Always follow your physical therapist’s instructions carefully. He or she usually can estimate the minimum time and number of treatments it will take for any given condition to heal. Give yourself time, even if it seems longer than you hoped for. Remember, that complete cooperation with the therapist’s recommendations is the best way to shorten the time it takes to regain your health.

How can I find the right physical therapist?

One way to find a good practitioner is to ask your colleagues because you might have a physical problem someone you know has or used to have. A good physical therapist should give you some improvement even at your first session.

I believe that manual therapy is the cornerstone of good physical therapy, so a good therapist will combine manual therapy with other appropriate treatments, such as laser therapy or auricular therapy. While physical therapists can accomplish quite a bit using their hands alone, the added dimension of machines and exercises create a therapeutic counterpoint with many possibilities. Think of combined therapy like this: a violin solo is lovely, but add a cello and a piano, and you may have something extraordinary!

It is crucial that a musician get his or her main instrument–the body–checked out and tuned up from time to time, before minor issues have a chance to become serious problems.

–Shmuel Tatz is a Licensed Physical Therapist. Learn more at www.tatzstudio.net.

Kristian Bush’s Gear

“I don’t usually do endorsements unless your product is just flat-out better than anything,” says Bush. But, here’s what he currently likes to use:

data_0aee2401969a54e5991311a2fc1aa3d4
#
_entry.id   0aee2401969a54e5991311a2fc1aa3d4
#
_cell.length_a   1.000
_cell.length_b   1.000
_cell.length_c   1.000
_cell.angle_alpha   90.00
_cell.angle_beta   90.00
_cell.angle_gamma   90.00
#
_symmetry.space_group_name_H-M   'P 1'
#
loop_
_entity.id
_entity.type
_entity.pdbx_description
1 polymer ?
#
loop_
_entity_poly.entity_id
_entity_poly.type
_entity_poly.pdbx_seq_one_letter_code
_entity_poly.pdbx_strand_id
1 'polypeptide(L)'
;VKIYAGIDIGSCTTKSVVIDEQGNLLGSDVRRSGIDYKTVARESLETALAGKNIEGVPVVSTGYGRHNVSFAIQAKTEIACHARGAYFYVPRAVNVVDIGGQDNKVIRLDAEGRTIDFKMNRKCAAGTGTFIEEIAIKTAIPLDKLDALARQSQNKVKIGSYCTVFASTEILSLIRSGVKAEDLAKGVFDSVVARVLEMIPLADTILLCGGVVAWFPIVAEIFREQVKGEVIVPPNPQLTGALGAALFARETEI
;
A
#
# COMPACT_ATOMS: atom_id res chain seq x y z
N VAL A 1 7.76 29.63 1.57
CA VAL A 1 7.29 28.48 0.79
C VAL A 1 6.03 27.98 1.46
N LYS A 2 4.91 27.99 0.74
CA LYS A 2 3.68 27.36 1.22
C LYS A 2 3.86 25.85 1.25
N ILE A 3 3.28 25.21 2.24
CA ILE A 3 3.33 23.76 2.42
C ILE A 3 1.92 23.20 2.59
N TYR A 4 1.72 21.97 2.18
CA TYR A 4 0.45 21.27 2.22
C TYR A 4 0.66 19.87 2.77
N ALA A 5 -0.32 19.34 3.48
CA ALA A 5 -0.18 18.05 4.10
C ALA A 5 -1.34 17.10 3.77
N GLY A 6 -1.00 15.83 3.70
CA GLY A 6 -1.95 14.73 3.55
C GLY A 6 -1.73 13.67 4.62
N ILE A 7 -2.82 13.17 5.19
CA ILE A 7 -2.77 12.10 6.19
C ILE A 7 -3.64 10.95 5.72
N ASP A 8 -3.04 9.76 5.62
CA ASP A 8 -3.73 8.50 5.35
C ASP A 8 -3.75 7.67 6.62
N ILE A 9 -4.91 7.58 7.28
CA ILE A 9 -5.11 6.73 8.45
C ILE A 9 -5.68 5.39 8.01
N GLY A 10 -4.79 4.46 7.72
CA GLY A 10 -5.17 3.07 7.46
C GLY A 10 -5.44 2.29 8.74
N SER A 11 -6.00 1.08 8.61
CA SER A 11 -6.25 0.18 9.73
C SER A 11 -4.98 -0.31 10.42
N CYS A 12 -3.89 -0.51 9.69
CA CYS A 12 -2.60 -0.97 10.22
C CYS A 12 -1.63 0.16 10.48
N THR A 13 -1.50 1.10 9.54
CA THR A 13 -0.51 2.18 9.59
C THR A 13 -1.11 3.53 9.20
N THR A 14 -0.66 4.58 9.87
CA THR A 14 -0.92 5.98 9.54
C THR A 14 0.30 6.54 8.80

“I love Gibson guitars; I love Breedlove instruments as well. I use a log of their mandolins and some of their guitars. I own an ATI console in my studio.”

“I’ve recently been singing through this brand new microphone. They are a very small company out of Nashville, but for the last four weeks I’ve sung through these Miktek live microphones. I am so impressed. It feels to me like I’m singing into a Neumann, but I can hit it as hard as I hit a [Shure SM]58. I’m a loud singer and it has really changed the way that I hear myself onstage. I’m impressed.”

Basics in Jazz Arranging

Basics in Jazz Arranging

Basics in Jazz ArrangingThis book is a must-have for anyone interested in learning about jazz arranging. Written by a renowned jazz educator and based on what he’s taught for more than 30 years, this book is a great tool for beginning arrangers, whether they are teaching themselves or taking a course. Basics in Jazz Arranging covers how to find the right song, how to adapt songs to the jazz style, how to set up your first small-group charts, and how to write for brass and woodwinds. Rutherford includes examples of his own original compositions and small group charts, along with a CD that features both full performances and rhythm section only tracks.

Basics in Jazz Arranging, by Paris Rutherford, Hal Leonard Corporation, www.halleonard.com.

Trumpet Sound Effects

Trumpet Sound Effects: Circular Breathing, Split Tones, Extreme Embouchures, and Much More!

Trumpet Sound EffectsAny trumpet player, from student to advanced, can benefit from the techniques in this book that shows you how to add unique trumpet sounds to your palette of colors. Trumpet Sound Effects explores everything from half-valve and growl sounds to percussion sounds and mutes. It teaches dozens of inventive effects, with etudes that put them into musical contexts. The accompanying online recordings provide demonstrations of each sound effect and play-along tracks for the etudes.

Trumpet Sound Effects: Circular Breathing, Split Tones, Extreme Embouchures, and Much More! by Craig Pedersen and Ueli Dörig of Local 180 (Ottawa, ON), Berklee Press, Berklee Press (www.berkleepress.com).

Useful AFM Legislative-Political Tools

Over the past two years, the AFM Office of Government Relations has developed new tools to help both local officers and our members navigate the many policy and political matters relevant to musicians. This month I would like to highlight these tools in an effort to make them easier to access. Each is available on our website for your use. I look forward to working with members, local officers, and conferences to help make more useful resources. I look forward to answering any questions you may have.